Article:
Everyone loves a bargain.
But what do traders love even more? Calling a market's top or bottom. It's tempting to call a bottom in crude oil, given the recent rout that’s sent prices reeling to six-year lows.
The oil market showed signs of stabilizing this month, with futures prices posting a higher close week-over-week. We’ve heard some suggestions that—maybe—prices have found a floor.
Remember, a higher weekly close doesn’t necessarily mean oil prices are heading back up anytime soon, or are even finished dropping (benchmark U.S. crude futures fell under $44 a barrel in morning trading January 29, extending a slide to six-year lows). Here’s another important distinction: just because the price of something is lower than it was before, that doesn’t mean it’s cheap.
Yet, in case oil is indeed establishing a bottom, it’s possible to stick your neck out a bit through the options markets without having to worry too much about it getting cut off. And even if you’re not on target, you can still potentially generate income with certain options positions. Here’s how.
Option premiums on oil-linked indexes are at multi-year highs, even as prices for the underlying stocks and exchange-traded funds are at multi-year lows. Such high option premiums present potential ways to play a bounce in oil prices, a drop in options volatility, or both.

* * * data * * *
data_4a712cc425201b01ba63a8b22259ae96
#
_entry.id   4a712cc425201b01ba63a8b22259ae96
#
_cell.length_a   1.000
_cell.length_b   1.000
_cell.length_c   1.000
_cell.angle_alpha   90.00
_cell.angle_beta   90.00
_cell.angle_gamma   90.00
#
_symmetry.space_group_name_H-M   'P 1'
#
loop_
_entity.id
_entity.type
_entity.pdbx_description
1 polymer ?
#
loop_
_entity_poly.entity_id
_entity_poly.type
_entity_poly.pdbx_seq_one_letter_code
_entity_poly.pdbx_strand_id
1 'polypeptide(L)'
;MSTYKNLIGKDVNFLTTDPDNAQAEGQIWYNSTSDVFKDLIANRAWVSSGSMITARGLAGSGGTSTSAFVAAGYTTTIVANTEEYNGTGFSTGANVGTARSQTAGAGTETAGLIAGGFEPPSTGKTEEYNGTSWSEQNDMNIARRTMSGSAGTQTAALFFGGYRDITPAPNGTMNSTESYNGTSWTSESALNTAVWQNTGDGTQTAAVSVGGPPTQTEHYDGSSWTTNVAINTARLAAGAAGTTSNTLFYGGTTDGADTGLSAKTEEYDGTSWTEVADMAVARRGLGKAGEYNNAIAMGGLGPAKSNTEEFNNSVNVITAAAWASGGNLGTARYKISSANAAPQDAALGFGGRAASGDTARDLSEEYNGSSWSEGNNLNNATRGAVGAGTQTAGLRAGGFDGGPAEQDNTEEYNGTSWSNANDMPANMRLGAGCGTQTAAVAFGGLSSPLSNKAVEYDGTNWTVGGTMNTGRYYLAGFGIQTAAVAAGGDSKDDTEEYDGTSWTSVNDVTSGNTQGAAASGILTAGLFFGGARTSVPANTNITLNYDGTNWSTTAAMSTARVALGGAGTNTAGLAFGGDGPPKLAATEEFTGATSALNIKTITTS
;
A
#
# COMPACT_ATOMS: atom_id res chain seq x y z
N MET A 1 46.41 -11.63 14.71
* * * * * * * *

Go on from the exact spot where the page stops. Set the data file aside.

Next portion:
For instance, selling out-of-the-money put options (depending on the time until expiration and strike price) might be able to withstand another 20% dip in oil before dropping below the breakeven price of the option trade.
By selling puts at these high levels, you can create a position that can potentially profit if oil stabilizes or goes higher. Plus, it’s still possible to profit even if oil continues its slide. That can make for a pretty safe trade (though keep in mind that if oil drops below the strike price of the put by more than the amount of the premium collected, the position turns into a loser).
If and when oil prices actually start to form a base (meaning, more than just one week of higher prices), option volatility will tumble and the time value on the put options you sold will decline, thus generating potential gains.
If selling put options exposes you to too much risk, consider selling a put spread instead of just a straight put. By buying a put that’s a little further out-of-the-money than the option you sell, you’re selling a put spread, which limits the risk of the trade but still creates the chance to make money with oil going higher, flattening out, or even moving somewhat lower (the risks of such a position include an obligation to buy the underlying stock at the strike price, as well as a continued decline in oil prices below your strike).
Calculate the breakeven price of your trade by subtracting the premium you collected from the strike price (if oil is below that point at expiration, the trade begins to lose; above that price, and you're seeing gains). Then, look at the chart, and decide whether you’re okay with what you see.
It’s important to remember that oil and other commodity-related investments are not suitable for all investors. These markets can be extremely volatile and subject to surprise global or macro events, such as wars, weather, economic sanctions, and import controls.
Moreover, just stay alert and be ready to act. These high premiums are not going to last. Oil prices will recover at some point, so think about how you might queue up your options positions to prepare, and possibly capitalize.